Miller: What has Oregon’s senior U.S. Senator Ron Wyden done about this issue?

Battaglia: He’s been concerned about this for months. He sent a letter to the National Park Service director about this. Obviously, Crater Lake is a really important treasure in Oregon. It’s our only National Park. And so he wanted to make sure that the park service is taking those steps to ensure that there aren’t impacts on visitors, and make sure he’s preventing further damage to the park, essentially. So I think he’s sent a lot of letters and put a lot of pressure on the director of the National Park Service.

Miller: Who actually is Chuck Sams, an Oregonian himself.

What has the park service itself done to try to fix things there, and to bring Aramark into compliance?

Battaglia: According to them, essentially one of their issues is they’ve spent a lot of extra staff time just to keep things in compliance and make sure everything is running smoothly, which in a perfect world, they shouldn’t have to. The whole point of these concessionary contracts is that Aramark manages everything, and the park service doesn’t have to do all of that stuff.

So they had to spend a lot of extra work. Last year, as the park was getting new tour boats delivered, Aramark didn’t file their permits on time. They didn’t have the details finalized for this. And this was a really big operation. They brought in these huge, heavy lift helicopters to put the boats into the lake and they needed a lot of permits and planning for that. Aramark really just wasn’t on the ball on this. So the park service has had to step in on that and on a bunch of other smaller occasions, like expediting water quality tests because Aramark was getting late about them. And sometimes park service staff have even had to man the tour boats because Aramark hasn’t had the staff to even operate those when they should be.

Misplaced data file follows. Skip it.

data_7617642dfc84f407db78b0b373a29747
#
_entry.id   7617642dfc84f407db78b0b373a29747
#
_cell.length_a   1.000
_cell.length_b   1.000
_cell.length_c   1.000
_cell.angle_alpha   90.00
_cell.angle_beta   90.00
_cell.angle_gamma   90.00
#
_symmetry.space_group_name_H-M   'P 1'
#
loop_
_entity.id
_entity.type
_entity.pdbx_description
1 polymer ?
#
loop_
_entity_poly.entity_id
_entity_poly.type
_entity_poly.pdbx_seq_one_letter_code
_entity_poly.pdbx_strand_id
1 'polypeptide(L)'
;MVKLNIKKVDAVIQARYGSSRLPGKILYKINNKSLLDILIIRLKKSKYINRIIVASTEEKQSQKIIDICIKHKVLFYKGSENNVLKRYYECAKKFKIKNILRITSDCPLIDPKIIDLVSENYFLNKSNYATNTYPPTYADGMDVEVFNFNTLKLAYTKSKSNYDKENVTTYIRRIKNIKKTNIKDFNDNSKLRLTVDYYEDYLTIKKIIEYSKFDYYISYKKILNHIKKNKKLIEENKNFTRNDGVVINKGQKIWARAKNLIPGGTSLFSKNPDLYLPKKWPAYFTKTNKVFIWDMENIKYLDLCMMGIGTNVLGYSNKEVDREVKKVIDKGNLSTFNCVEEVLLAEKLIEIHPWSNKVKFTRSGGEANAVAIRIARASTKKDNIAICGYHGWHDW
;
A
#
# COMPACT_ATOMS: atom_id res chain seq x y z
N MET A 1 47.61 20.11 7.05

Miller: We have about a minute left, but is it clear what it would take for Aramark to maintain this contract?

Battaglia: Not really. The park service has basically said that they plan to terminate the contract unless Aramark can provide cause as to why they shouldn’t, and they haven’t really answered questions about what that means. So we don’t really know what. It’s hard to see how Aramark could really flip this around and change everything or explain how they have actually been making improvements, because all of this has been laid out in pages and pages of an annual report.

So unless they can really change something, I don’t see how they could stay, but we’ll see what happens next at that point. They’re going to try and transition to a short-term contractor to take over operations if this continues.

Miller: Roman, thanks very much.

Battaglia: Yeah, thanks.

Miller: Roman Battaglia is a reporter for Jefferson Public Radio. He joined us to talk about the many problems with the hospitality company Aramark, which has had, since 2018, the contract at Crater Lake National Park.